UPDATE: I didn’t check the date carefully on this story, which I read as August 2014. My error: it’s August, 2012, so the story is two years old. My apologies. I’ll leave it up, however, as I think it’s still of value to discuss this, but be aware that the fracas is dead by now. And a note to readers as well: when sending me pieces, do check the date yourself. Of course, I bear the ultimate responsibility!
Charles Negy is an associate professor of psychology at the University of Central Florida. His faculty page says he specializes in cross-cultural psychology:
His research interests vary, but have focused primarily on how Hispanic Americans adapt to the United States’ culture and how that adaptation manifests itself on psychological and personality tests. . . Specifically, he examines how variables such as race, ethnicity, culture, acculturation, gender, social class, and sexual orientation influence people’s attitudes and behaviors, including performance on personality tests. Although his studies usually are contextualized in clinical psychology, the essence of the research falls more within the domain of personality/social psychology.
Well, there’s already some potential flashpoints there, but things really blew up when, according to Inside Higher Ed (IHE), Negy apparently was teaching his cross-cultural anthropology class when a fracas occurred (the following is, according to IHE, based on Negy’s account):
In Negy’s telling, about 8 to 10 students, among 496 students in the class, started arguing that Christianity was superior to other religions. Negy asked the protesting students to demonstrate how this was so. At this, one of the students in the group asked the rest of the class not to take part in the discussion.
Negy said the class continued after he steered the discussion in another direction, but he was fuming. Soon after, he sent out a stinging e-mail message to all the students in his class.
Here’s his email, which was also posted, presumably by one of his students, on reddit
Hello, Cross-Cultural students, I am writing to express my views on how some of you have conducted yourself in this university course you are taking with me. It is not uncommon for some-to-many American students, who typically, are first-generation college students, to not fully understand, and maybe not even appreciate the purpose of a university. Some students erroneously believe a university is just an extension of high school, where students are spoon-fed “soft” topics and dilemmas to confront, regurgitate the “right” answers on exams (right answers as deemed by the instructor or a textbook), and then move on to the next course.
Not only is this not the purpose of a university (although it may feel like it is in some of your other courses), it clearly is not the purpose of my upper-division course on Cross-Cultural Psychology. The purpose of a university, and my course in particular, is to struggle intellectually with some of life’s most difficult topics that may not have one right answer, and try to come to some conclusion about what may be “the better answer” (It typically is not the case that all views are equally valid; some views are more defensible than others). Another purpose of a university, and my course in particular, is to engage in open discussion in order to critically examine beliefs, behaviors, and customs. Finally, another purpose of a university education is to help students who typically are not accustomed to thinking independently or applying a critical analysis to views or beliefs, to start learning how to do so. We are not in class to learn “facts” and simply regurgitate the facts in a mindless way to items on a test. Critical thinking is a skill that develops over time. Independent thinking does not occur overnight. Critical thinkers are open to having their cherished beliefs challenged, and must learn how to “defend” their views based on evidence or logic, rather than simply “pounding their chest” and merely proclaiming that their views are “valid.” One characteristic of the critical, independent thinker is being able to recognize fantasy versus reality; to recognize the difference between personal beliefs which are nothing more than personal beliefs, versus views that are grounded in evidence, or which have no evidence.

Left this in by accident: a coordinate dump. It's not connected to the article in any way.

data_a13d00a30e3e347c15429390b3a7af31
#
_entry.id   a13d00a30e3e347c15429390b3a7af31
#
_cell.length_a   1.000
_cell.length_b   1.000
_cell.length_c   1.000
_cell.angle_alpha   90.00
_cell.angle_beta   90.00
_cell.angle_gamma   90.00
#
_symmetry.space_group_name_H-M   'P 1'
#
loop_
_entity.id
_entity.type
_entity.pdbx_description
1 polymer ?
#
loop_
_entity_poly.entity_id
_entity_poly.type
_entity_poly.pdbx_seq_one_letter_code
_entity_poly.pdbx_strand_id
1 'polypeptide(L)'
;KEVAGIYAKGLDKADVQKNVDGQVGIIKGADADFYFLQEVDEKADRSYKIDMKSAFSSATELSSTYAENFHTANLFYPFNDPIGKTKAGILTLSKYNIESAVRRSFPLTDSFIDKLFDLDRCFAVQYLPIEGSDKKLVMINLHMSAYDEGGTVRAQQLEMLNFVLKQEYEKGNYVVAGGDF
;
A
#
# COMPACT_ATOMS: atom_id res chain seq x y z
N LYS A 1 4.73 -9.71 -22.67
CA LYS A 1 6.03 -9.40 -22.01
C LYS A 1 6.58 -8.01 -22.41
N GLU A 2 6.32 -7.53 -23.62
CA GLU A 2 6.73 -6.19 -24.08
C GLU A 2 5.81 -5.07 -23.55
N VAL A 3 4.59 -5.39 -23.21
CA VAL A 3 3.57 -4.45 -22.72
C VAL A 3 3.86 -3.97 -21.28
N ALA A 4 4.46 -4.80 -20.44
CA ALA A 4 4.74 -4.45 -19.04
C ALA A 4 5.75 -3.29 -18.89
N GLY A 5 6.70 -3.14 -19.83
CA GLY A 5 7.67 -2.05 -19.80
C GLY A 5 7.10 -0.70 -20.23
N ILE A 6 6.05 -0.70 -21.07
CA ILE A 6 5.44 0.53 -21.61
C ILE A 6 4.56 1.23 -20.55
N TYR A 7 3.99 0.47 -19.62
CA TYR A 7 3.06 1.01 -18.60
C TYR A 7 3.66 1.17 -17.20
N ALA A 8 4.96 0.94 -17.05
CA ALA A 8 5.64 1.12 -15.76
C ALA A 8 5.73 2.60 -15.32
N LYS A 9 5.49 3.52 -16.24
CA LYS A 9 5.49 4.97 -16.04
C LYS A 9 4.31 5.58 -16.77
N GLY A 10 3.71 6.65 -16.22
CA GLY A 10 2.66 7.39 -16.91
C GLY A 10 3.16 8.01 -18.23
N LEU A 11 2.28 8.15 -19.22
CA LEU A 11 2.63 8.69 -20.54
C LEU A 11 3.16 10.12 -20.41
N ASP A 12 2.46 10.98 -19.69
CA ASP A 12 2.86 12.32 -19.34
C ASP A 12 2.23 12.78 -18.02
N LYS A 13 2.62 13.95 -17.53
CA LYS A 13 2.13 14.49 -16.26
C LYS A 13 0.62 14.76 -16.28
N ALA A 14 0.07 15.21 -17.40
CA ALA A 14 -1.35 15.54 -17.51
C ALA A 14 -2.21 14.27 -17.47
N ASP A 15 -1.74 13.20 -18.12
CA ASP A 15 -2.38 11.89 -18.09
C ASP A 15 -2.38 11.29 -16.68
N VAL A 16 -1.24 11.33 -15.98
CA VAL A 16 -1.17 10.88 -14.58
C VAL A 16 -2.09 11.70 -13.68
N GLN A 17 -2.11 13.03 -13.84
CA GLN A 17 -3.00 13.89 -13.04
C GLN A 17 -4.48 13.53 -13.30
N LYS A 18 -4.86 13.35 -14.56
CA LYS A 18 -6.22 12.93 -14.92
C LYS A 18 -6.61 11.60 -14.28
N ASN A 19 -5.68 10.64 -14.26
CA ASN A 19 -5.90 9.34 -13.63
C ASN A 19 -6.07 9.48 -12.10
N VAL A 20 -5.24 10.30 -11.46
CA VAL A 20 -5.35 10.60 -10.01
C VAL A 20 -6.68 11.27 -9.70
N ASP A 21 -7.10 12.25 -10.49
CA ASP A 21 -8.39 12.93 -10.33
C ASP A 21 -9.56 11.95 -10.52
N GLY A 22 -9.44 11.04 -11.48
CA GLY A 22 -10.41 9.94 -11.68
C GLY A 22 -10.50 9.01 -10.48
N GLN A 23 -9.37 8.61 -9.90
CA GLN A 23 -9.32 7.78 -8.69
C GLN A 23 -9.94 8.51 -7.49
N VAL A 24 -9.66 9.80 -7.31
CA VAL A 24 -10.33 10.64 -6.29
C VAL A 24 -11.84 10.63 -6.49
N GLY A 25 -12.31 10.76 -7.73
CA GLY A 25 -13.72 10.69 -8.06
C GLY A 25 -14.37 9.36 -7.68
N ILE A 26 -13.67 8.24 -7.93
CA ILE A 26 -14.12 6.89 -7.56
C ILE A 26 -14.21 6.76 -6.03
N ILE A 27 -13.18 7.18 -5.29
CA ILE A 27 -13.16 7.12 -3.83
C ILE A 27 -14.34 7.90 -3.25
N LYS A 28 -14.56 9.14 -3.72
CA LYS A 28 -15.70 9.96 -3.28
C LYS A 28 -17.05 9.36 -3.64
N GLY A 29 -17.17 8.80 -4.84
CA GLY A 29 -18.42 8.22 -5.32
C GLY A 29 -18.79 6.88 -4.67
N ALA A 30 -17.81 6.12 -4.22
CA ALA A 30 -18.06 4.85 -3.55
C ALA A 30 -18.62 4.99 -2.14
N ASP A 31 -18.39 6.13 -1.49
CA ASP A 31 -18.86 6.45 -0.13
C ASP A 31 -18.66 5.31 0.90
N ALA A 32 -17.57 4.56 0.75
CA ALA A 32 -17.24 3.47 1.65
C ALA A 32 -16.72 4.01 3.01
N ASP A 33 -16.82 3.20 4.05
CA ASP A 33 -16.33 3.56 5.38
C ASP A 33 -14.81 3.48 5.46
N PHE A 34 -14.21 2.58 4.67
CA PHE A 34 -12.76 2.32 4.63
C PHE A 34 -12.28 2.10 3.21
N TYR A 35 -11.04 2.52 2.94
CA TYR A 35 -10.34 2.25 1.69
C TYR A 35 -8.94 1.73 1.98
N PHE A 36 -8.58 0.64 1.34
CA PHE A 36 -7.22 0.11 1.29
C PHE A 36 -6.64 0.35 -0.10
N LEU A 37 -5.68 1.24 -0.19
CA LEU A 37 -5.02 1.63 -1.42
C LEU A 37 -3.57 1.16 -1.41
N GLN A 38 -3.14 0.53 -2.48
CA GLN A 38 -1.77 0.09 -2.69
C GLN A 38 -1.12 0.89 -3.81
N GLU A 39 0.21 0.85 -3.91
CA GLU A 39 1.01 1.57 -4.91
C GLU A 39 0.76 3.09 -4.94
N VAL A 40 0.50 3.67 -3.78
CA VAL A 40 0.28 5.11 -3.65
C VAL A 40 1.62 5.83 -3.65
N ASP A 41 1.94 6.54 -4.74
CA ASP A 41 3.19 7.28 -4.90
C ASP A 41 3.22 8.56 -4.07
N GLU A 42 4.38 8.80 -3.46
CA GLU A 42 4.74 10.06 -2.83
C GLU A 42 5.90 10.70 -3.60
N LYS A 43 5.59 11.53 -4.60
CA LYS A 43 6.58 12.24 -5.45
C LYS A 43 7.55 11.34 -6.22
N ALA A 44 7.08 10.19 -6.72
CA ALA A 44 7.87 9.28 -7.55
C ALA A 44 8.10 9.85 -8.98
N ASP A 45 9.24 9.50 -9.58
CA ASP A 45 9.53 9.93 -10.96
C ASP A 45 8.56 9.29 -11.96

Last class meeting and for 15 minutes today, we addressed “religious bigotry.” Several points are worth contemplating:
Religion and culture go “hand in hand.” For some cultures, they are so intertwined that it is difficult to know with certainty if a specific belief or custom is “cultural” or “religious” in origin. The student in class tonight who proclaimed that my class was supposed to be about different cultures (and not religion) lacks an understanding about what constitutes “culture.” (of course, I think her real agenda was to stop my comments about religion).